To start with, I was not impressed with the cover art. But having been told many a time to not judge a book by its cover, I forged ahead. I chose this one to read for two reasons: first, as a nice light break from the previous book; second, because I knew I could get rid of it quickly and replace it with yet another book.
I'm sure I will anger Blyton fans who have known and loved her work since childhood, but I must say I couldn't get rid of this book fast enough. Reading it was like torture. The story itself was like one of those candy necklaces: a single thread with just one chalky and overly sweet candy after another. The strangeness of the different "lands" at the top of the tree reminded me very much of some of the lands surrounding Oz in Baum's various stories, which wouldn't necessarily have been such a bad thing except for the fact that it sounded like it was written by and for Care Bears. I'd say it would be best read aloud to a five-year-old. I bet if I had read this book as a child I would have enjoyed it then, and could enjoy the nostalgia as an adult; but coming to it for the first time as an adult didn't work out too well.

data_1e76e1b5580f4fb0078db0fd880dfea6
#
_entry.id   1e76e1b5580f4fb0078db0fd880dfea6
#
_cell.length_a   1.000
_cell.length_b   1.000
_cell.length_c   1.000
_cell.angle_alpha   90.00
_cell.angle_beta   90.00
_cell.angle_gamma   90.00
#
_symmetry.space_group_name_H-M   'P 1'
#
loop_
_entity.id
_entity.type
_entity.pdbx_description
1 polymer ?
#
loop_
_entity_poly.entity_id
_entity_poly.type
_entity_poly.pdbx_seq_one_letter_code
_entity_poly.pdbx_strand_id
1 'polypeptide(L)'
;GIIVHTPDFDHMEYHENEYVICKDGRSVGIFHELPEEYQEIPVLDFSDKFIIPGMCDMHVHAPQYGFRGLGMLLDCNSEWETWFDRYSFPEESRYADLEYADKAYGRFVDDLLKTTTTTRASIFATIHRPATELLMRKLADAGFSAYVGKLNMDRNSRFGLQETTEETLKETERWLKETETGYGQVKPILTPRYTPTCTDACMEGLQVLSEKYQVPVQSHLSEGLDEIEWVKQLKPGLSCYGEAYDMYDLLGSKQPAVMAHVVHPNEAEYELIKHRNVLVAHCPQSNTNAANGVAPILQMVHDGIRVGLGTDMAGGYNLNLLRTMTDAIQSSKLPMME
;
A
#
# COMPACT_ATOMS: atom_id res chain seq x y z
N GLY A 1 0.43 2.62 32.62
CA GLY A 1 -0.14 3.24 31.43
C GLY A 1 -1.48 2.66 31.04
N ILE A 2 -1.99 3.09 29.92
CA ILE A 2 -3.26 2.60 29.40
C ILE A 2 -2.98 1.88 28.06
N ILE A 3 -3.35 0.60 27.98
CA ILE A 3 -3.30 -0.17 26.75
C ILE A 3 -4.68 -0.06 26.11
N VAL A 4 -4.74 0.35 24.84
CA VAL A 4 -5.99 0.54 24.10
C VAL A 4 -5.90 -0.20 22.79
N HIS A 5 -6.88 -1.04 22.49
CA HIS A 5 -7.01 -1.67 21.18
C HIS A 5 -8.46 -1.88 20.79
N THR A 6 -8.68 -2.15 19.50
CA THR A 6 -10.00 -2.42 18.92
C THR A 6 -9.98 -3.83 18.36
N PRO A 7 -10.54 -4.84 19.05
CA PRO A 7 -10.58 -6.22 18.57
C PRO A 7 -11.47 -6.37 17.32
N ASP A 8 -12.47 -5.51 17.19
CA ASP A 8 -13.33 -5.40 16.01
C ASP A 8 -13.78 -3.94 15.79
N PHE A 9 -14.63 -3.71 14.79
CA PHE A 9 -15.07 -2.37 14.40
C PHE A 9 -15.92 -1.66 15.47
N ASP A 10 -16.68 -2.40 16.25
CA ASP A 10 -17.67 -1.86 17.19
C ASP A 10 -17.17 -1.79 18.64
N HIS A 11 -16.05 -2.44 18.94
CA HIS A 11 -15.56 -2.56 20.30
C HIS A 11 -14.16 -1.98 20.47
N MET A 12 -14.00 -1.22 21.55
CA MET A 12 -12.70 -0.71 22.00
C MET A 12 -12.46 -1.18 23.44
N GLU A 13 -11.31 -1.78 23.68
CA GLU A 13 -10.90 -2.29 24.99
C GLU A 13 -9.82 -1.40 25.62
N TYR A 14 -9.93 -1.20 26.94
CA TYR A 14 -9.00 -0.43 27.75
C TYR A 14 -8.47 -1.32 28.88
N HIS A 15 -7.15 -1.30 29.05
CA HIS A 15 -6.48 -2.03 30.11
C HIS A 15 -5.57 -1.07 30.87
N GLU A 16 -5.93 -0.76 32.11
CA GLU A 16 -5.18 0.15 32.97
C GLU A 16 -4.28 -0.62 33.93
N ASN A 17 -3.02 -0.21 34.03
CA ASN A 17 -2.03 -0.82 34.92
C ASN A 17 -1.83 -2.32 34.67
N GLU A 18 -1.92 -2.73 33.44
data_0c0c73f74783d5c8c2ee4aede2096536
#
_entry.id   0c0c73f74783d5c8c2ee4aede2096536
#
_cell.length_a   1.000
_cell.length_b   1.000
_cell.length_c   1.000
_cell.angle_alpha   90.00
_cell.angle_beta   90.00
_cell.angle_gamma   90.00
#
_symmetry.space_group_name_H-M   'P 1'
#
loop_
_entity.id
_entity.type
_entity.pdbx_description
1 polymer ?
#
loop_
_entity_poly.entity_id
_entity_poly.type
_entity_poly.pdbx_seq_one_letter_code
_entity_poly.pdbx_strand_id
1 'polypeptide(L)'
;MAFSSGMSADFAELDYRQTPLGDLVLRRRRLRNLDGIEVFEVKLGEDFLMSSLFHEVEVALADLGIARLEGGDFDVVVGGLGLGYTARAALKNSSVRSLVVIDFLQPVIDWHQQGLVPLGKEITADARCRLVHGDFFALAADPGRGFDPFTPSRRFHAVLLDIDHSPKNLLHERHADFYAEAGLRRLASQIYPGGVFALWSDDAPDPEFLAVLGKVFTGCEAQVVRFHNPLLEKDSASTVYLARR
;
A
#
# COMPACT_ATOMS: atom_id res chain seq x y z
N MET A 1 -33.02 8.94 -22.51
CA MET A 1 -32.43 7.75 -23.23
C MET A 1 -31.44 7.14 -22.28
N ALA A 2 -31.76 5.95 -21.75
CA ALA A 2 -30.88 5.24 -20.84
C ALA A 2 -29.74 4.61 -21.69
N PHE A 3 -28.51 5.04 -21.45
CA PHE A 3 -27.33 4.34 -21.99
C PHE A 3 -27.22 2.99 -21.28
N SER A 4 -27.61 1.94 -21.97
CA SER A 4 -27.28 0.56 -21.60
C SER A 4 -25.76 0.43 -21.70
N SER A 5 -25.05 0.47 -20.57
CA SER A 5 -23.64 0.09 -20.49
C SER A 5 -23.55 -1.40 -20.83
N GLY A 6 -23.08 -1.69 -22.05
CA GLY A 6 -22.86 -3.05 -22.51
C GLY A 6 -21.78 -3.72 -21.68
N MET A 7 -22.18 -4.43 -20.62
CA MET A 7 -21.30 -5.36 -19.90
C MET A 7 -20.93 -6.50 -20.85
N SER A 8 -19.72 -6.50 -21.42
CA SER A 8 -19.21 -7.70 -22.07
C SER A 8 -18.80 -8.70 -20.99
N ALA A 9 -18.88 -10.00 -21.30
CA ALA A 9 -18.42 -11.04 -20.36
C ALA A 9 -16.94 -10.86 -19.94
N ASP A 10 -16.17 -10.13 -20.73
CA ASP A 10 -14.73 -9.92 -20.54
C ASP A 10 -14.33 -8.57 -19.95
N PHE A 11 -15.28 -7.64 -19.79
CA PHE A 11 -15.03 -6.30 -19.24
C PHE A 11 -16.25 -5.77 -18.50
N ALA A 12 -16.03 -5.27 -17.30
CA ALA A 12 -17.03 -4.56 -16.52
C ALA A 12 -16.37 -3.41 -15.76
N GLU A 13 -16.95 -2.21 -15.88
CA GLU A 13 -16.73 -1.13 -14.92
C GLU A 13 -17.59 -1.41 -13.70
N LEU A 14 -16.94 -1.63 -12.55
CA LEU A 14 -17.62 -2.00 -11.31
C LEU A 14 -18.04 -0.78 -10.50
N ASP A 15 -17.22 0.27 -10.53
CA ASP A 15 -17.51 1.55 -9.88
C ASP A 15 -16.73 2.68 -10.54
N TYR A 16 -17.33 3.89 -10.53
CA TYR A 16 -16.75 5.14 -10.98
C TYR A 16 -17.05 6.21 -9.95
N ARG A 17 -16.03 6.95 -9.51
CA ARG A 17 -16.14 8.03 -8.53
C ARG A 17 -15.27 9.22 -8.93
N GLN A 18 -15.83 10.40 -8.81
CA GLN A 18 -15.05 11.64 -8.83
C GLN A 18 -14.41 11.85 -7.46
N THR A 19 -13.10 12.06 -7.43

The best thing about this book is its illustrations. Not the cover art, which is mediocre and uninviting, but the sweet, old-fashioned, dozen or so black-and-white drawings found inside the book. I searched high and low to figure out who drew them, because my copy of the book doesn't seem to say (which is odd, since credit is given to the distinctly less-talented cover illustrator). I couldn't find any examples on the Internet to compare these to, but from a list I found, it looks like the illustrations from the 2nd edition (1971) by Rene Cloke were used in this 1991 edition. Here is a sampling from my copy:
Even though this book is not a big favorite of mine, whenever I hear the wind in the trees from now on they'll probably be saying, "Wisha, wisha, wisha." And I really am a little bit sad that I'll never get to try a Pop Biscuit or a Google Bun.